Safe Co-Sleeping

Co SleepingFollowing on from my post about the benefits, I thought it was best to make a post about how to safely practice co-sleeping with your baby. Although co-sleeping is defined as sharing sleeping-space with your child, in this article the words ‘co-sleeping’ will refer to sharing a bed with them.

How to Make Your Bed Safe
Now, this is dependant on how you intend to co-sleep with your babe. A lot of parents choose to ‘side-car’ a cot to the side of the bed (taking one side of the cot down, so it’s like a bed extension), therefore creating a separate sleeping space for their baby but still having them in the bed. For the purposes of this list, I will be just talking about making your bed safe for your baby and this goes for whether they are going to be side-carred in a cot, or actually in the bed with you.

  1. Duvets and pillows are not suitable for young infants. A thick duvet or pillow can easily slide onto and suffocate a little baby, or cause them to overheat. It is best to stick to just wearing thick pyjamas and socks, or even sleeping in a sleeping-bag to keep your legs warm. If you are going to put a blanket over baby, make sure it is tucked in securely and cannot rise over their face during the night. Remember, though, that baby will be warmer snuggled up with you, so extra layers of blanket and clothing won’t be necessary unless it’s a very chilly night.
  2. If your baby is going straight into the family bed with you, it is best to have them between you and the wall (or a bed rail, whichever you prefer) rather than in between mum and dad, as fathers usually don’t have the same awareness of tiny babies at night time. However, as baby grows, it’s hard not to have awareness of them when you end up with their adorable little feet in your face!
  3. Make sure there are no gaps into which your baby could slide into during the night. If you are side-carring, it’s worth having a sheet tucked into the far side of their cot, stretching all the way across to daddy’s side of the bed, to eliminate any chance of them slipping into the gap. If you have your bed pushed up to the wall or are using a rail, make sure the mattress is very, very tight to the edge. If you have any doubts about any tiny gap there may be, roll up a sheet to wad it with. Check the gaps between the mattress and the headboard/footboard, too.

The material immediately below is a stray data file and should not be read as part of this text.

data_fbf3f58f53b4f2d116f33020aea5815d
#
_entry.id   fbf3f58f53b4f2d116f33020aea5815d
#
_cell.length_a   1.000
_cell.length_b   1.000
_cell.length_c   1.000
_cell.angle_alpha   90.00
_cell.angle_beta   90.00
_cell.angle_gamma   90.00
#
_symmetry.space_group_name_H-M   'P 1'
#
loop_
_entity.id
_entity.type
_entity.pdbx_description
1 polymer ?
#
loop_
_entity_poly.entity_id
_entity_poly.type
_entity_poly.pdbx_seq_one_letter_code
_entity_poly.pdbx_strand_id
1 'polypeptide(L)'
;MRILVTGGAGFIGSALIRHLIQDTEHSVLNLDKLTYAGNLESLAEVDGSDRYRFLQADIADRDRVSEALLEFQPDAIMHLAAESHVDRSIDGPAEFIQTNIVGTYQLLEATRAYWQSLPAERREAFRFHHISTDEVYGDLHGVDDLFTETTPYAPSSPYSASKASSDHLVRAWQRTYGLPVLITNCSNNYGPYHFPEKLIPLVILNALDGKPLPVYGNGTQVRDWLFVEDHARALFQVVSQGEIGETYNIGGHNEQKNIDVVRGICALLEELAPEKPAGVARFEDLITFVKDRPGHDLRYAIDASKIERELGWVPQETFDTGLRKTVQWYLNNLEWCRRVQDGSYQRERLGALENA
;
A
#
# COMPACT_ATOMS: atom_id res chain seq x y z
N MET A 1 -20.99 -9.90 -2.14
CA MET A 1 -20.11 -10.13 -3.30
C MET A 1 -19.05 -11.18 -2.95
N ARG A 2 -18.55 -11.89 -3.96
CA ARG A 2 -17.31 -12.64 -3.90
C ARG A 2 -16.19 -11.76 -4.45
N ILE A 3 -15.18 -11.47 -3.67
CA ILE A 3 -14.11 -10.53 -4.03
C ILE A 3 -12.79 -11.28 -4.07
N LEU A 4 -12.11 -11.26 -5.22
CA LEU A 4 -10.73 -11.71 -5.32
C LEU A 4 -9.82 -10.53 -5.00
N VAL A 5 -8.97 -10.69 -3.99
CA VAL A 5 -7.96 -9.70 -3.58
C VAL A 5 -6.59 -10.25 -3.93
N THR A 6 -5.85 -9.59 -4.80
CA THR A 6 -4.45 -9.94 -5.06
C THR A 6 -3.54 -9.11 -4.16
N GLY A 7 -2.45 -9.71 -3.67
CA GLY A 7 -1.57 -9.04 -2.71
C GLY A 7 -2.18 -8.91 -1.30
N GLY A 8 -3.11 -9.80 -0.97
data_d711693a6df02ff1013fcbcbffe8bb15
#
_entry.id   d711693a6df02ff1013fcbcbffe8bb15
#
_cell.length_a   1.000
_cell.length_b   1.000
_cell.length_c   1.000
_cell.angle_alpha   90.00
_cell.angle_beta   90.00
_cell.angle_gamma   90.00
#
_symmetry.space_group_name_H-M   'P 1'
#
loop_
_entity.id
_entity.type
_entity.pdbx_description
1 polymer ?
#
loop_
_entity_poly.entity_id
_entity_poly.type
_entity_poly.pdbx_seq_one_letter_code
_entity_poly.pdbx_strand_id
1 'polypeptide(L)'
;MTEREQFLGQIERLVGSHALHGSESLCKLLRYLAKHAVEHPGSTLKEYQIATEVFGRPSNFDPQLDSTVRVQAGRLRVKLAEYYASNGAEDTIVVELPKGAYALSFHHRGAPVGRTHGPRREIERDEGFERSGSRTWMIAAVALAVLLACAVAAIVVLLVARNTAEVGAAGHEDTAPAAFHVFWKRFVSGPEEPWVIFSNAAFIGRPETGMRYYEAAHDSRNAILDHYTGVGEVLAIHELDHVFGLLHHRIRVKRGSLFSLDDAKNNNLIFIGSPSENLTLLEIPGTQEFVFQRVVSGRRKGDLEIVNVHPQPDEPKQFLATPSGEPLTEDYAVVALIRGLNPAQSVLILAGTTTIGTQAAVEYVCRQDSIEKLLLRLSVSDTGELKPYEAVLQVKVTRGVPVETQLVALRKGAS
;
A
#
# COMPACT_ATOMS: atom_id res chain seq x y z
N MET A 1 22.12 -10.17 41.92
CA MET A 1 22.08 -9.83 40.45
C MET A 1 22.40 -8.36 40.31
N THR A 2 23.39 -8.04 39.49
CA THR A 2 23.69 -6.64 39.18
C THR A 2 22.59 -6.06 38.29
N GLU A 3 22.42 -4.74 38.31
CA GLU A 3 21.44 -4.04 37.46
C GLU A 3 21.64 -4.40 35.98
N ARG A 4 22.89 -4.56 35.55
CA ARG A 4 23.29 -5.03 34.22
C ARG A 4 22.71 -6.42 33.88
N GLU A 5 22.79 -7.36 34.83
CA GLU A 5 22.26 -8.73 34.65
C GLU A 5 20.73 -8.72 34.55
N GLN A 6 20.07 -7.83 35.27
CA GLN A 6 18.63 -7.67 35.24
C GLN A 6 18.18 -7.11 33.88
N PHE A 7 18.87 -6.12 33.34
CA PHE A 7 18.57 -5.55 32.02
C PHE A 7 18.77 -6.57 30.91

4. Make sure your mattress is firm and on a sturdy base. A lot of co-sleeping families choose to abandon the bed-base altogether and just put the mattress on the floor. This certainly makes life easier when baby gets a little more mobile!

When You Shouldn’t Co-Sleep
There are a few situations in which bed-sharing with your baby isn’t the best choice. However, you can still enjoy the closeness of sharing a sleeping space with your baby by having them next to your bed in a moses basket, crib or cot, so don’t be disheartened if you fit into one of these categories.

  1. If you are on medication that makes you drowsy
  2. If you smoke (regardless of whether or not you smoke in the bedroom)
  3. If you are very overweight (the idea of this one is that if you make a significant dent in the mattress as you lie on it, your baby could roll into it and therefore onto their face. This one should be judged as you see fit, and even if you are overweight, you may find a firm mattress placed directly on the floor is plenty supportive enough anyway)
  4. If you have been drinking or taking drugs

All in all, co-sleeping is a very safe option for you and your baby, provided that you are conscientious about it. Assess your own situation for what it is, and make an informed decision using the facts at hand. There are plenty of wonderful books available on the subject, so a trip to the library may not be a bad idea!

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